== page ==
How can I get better at pastoral care? I can pay attention to my own practice, my own interactions with husbands and wives, parents and children, moments of excruciating difficulty. In each of those moments (or immediately after) I can ask myself, "What am I learning that will help me with the next one of those moments. What questions can I ask myself and others? What can I learn about attending to bits of information and infusing them back into the care all of us provide?"
Some of us are squeamish about blood, especially in the hospital. So when we need to visit a friend, family member, or someone from church, especially after a trauma, we’re […]
I’m sorry. Nothing: (Sixty seconds of silence) May I take care of that? (and take the tissue out of their hands and give them a fresh one and throw it […]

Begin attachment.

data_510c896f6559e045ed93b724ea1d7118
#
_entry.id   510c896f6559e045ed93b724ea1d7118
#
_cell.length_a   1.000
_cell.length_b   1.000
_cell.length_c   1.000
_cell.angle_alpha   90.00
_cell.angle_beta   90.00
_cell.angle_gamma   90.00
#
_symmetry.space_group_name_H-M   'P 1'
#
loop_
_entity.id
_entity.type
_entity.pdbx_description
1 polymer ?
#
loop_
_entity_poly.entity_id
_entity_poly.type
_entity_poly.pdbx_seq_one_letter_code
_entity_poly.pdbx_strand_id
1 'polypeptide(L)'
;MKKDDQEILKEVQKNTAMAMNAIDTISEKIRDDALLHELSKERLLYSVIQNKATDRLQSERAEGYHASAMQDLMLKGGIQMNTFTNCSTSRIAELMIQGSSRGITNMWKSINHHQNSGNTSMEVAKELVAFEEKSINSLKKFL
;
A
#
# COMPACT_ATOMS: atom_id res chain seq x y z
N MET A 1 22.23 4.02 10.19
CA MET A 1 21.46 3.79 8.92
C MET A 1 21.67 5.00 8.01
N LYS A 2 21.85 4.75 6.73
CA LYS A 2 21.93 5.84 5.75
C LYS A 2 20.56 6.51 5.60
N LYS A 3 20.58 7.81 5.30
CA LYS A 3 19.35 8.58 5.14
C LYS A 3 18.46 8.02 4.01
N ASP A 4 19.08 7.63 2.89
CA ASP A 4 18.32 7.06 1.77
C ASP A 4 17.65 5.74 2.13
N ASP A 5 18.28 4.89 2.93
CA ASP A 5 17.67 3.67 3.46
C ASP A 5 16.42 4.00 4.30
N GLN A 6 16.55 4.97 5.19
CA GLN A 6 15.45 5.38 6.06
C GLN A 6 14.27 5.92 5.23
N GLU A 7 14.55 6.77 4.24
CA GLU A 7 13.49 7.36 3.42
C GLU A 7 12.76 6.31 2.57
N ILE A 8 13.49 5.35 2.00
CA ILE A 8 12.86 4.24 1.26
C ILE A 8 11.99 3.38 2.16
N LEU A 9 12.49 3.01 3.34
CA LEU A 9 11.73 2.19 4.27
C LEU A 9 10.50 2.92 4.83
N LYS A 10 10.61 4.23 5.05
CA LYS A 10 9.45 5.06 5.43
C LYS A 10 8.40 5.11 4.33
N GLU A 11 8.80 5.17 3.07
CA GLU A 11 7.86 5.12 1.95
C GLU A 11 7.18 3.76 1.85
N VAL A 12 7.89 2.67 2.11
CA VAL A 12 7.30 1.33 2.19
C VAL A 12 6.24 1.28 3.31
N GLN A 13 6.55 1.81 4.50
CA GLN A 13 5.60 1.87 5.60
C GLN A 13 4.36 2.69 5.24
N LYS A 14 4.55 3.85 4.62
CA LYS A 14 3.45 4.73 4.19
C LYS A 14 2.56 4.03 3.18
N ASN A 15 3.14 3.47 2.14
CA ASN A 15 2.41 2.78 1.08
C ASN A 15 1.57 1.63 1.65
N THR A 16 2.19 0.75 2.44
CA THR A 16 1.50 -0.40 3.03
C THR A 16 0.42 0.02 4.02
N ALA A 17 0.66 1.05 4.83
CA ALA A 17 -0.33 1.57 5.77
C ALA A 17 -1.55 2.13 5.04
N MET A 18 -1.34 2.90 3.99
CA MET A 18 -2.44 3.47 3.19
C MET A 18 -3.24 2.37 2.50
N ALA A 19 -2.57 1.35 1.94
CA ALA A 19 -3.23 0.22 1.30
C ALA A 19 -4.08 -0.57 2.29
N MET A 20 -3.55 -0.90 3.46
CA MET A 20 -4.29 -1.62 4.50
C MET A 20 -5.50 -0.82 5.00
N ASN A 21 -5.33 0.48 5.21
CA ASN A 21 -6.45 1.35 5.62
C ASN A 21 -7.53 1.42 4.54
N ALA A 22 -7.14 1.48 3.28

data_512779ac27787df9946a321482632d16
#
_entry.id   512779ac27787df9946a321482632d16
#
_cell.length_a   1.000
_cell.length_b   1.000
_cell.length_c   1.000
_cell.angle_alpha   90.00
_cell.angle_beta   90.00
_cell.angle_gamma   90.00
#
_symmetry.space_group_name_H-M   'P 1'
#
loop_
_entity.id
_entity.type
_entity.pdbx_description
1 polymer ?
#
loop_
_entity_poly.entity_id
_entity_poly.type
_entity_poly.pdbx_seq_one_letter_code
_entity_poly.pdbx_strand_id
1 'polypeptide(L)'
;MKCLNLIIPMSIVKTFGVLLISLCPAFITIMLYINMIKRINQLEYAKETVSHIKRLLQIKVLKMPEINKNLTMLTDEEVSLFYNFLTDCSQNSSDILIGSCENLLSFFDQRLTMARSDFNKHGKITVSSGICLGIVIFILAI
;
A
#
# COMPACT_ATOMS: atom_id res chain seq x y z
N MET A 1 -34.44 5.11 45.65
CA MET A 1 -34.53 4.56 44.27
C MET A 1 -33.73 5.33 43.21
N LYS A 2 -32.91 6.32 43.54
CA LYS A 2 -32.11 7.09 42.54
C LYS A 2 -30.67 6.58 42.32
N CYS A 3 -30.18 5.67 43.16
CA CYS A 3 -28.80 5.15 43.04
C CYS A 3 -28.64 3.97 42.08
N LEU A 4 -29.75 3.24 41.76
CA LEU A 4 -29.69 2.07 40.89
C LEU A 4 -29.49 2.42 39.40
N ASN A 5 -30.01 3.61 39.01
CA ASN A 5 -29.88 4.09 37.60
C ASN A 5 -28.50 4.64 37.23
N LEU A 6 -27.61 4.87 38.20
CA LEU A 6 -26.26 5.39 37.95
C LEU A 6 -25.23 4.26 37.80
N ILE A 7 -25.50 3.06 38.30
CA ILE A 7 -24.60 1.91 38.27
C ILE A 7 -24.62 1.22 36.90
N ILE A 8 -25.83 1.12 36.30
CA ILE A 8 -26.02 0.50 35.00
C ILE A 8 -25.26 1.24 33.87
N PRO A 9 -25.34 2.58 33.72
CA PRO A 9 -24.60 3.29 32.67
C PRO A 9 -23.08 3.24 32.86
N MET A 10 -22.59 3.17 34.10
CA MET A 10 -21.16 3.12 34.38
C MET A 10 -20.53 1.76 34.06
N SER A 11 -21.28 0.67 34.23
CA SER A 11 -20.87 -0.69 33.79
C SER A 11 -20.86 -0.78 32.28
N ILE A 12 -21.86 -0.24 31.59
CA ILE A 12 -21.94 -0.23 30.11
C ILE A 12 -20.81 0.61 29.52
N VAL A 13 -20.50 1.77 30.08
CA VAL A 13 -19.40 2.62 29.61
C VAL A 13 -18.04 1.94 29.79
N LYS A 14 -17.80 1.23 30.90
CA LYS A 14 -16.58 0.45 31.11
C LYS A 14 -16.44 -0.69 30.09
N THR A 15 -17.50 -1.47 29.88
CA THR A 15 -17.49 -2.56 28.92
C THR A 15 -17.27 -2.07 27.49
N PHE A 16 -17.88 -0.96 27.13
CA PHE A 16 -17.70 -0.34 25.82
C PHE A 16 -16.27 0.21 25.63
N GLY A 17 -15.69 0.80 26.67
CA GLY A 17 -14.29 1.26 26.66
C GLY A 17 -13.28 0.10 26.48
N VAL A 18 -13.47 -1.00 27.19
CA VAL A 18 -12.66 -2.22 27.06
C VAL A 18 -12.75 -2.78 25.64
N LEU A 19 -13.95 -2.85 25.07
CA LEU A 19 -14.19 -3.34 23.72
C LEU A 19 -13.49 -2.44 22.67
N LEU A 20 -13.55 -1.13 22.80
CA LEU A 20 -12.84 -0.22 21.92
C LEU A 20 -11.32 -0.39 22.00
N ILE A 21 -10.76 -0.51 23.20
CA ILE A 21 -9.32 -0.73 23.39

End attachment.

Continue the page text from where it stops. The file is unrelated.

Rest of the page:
In the last hours and minutes of people’s lives, laying in hospital and hospice beds, we often hear the question, “Can they hear us?” Chaplains and nurses often say, “Yes. […]
People often say, “I wish I had told them I loved them” the last time they spoke with their loved one. Instead of worrying about the last conversation, consider remembering […]